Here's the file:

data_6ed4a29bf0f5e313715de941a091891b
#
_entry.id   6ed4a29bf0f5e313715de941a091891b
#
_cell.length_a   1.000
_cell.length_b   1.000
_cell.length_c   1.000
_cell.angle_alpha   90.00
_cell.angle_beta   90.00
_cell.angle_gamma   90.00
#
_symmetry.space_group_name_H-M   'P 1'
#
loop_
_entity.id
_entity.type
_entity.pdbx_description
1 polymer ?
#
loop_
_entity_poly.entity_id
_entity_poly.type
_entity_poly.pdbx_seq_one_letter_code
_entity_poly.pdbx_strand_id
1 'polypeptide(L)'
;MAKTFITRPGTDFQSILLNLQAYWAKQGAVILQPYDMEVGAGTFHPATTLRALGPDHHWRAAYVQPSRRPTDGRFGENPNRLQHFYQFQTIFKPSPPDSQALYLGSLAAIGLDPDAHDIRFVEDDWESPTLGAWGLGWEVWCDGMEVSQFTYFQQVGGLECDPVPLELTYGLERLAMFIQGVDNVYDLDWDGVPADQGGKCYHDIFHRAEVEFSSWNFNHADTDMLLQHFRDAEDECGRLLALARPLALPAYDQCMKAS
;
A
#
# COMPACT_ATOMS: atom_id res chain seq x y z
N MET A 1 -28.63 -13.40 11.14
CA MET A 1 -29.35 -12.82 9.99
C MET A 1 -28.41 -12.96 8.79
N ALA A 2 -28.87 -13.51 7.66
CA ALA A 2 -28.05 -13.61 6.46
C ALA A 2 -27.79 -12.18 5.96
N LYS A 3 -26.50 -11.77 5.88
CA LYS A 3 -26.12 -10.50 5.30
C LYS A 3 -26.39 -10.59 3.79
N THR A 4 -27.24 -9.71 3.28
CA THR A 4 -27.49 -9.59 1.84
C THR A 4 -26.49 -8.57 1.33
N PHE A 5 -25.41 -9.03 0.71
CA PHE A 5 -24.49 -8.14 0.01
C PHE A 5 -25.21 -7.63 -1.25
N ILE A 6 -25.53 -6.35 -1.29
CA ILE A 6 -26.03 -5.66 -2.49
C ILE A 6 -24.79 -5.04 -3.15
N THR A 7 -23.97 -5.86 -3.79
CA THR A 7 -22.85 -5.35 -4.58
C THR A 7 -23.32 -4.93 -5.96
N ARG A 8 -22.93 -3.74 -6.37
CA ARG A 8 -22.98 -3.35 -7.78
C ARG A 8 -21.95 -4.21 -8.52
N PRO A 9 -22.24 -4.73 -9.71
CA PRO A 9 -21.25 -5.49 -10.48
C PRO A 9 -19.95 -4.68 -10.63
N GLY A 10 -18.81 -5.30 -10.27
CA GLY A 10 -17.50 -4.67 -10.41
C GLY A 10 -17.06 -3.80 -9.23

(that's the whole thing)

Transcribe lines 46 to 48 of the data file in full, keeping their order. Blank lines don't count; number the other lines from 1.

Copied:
N ILE A 6 -25.53 -6.35 -1.29
CA ILE A 6 -26.03 -5.66 -2.49
C ILE A 6 -24.79 -5.04 -3.15